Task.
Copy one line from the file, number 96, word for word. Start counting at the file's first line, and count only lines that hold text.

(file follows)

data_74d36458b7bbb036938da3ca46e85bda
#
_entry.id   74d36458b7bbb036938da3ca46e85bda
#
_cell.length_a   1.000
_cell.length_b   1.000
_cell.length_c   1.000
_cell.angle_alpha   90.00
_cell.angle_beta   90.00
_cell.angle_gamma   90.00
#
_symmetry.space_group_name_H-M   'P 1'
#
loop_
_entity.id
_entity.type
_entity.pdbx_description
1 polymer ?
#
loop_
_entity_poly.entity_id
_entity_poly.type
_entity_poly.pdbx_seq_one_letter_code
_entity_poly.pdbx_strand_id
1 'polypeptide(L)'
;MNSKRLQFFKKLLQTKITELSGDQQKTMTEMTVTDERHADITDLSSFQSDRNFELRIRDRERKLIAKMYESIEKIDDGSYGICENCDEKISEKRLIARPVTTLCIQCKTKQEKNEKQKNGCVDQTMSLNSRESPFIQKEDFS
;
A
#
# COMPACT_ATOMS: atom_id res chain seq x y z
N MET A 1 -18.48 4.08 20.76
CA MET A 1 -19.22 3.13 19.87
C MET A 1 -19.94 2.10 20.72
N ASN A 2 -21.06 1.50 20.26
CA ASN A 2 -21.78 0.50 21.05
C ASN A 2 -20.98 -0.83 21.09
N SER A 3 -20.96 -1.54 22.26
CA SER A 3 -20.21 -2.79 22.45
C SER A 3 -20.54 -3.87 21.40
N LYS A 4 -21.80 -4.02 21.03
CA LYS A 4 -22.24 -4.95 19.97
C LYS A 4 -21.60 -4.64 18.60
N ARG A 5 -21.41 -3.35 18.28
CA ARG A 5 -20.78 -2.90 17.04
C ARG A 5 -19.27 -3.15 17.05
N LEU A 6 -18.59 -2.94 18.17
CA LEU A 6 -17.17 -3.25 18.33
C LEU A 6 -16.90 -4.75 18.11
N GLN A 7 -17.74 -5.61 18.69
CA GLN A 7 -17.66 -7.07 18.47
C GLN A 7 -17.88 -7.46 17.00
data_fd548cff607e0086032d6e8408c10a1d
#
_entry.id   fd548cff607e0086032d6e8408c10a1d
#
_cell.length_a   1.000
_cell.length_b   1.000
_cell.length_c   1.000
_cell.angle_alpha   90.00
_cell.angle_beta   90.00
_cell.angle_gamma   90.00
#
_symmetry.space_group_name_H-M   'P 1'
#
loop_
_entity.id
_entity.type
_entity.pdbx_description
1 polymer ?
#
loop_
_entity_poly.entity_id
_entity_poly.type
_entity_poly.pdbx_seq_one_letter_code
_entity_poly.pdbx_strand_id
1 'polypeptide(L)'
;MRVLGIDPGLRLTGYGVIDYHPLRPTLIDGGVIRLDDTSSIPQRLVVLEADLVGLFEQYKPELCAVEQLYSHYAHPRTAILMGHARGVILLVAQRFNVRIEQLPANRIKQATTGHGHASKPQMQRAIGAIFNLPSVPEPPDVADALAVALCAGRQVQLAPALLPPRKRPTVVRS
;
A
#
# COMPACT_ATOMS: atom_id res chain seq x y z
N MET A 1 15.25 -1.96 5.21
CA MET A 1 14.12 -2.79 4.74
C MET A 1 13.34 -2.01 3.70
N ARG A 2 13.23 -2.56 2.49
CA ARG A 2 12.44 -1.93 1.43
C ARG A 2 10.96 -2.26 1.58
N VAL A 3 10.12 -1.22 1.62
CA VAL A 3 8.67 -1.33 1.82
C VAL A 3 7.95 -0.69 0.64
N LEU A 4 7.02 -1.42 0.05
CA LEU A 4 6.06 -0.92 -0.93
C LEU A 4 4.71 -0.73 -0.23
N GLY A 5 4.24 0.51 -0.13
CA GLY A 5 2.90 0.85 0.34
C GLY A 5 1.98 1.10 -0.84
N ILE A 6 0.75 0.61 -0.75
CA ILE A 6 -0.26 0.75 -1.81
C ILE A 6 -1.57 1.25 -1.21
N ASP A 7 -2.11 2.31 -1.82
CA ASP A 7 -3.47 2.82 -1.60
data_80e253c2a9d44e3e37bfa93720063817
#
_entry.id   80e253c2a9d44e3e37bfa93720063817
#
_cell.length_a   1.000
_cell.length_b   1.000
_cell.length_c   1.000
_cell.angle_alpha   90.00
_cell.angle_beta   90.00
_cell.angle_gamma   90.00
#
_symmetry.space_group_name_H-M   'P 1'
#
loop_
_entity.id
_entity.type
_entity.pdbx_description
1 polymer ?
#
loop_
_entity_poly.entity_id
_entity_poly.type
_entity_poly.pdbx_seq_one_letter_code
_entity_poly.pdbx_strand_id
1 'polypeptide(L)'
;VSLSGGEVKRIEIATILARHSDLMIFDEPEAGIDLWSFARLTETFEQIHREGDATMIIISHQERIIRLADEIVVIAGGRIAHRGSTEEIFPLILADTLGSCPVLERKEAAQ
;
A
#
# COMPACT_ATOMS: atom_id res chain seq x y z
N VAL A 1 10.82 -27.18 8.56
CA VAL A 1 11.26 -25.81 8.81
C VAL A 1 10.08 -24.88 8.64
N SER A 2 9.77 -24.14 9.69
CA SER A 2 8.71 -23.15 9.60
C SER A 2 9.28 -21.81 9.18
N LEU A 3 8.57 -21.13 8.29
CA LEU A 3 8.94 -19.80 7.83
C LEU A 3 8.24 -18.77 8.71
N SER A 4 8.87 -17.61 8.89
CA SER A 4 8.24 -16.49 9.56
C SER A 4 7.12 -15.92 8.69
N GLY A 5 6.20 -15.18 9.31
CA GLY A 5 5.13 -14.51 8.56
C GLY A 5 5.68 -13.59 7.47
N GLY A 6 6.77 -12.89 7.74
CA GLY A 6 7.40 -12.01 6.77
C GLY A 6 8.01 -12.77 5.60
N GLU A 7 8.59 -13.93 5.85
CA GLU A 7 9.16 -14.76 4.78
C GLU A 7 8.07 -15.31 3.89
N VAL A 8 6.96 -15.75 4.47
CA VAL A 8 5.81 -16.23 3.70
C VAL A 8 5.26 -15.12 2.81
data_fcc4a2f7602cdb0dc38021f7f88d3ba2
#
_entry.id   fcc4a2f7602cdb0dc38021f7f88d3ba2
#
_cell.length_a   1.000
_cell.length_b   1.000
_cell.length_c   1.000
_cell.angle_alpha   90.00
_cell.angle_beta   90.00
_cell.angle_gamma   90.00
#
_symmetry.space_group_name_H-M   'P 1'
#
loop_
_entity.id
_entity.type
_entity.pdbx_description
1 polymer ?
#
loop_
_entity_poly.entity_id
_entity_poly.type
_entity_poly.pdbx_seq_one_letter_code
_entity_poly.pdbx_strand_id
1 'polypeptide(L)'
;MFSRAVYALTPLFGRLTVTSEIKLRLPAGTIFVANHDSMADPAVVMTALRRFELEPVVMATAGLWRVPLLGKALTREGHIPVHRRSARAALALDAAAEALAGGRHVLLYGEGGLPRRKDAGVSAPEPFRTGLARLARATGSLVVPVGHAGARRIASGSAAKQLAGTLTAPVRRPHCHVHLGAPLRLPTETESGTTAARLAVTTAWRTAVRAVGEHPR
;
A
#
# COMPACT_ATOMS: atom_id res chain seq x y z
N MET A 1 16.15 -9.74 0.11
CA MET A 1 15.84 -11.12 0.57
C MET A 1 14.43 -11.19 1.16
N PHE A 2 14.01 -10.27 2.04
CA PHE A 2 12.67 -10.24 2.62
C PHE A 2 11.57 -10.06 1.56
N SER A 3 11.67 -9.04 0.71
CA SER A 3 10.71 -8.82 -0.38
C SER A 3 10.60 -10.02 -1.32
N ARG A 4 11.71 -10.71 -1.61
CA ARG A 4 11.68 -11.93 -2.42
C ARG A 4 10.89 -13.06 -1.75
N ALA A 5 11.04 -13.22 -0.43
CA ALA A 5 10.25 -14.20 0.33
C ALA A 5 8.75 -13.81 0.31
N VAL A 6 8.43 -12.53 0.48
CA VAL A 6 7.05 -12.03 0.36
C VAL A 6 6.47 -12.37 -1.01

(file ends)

C GLY A 5 1.98 1.10 -0.84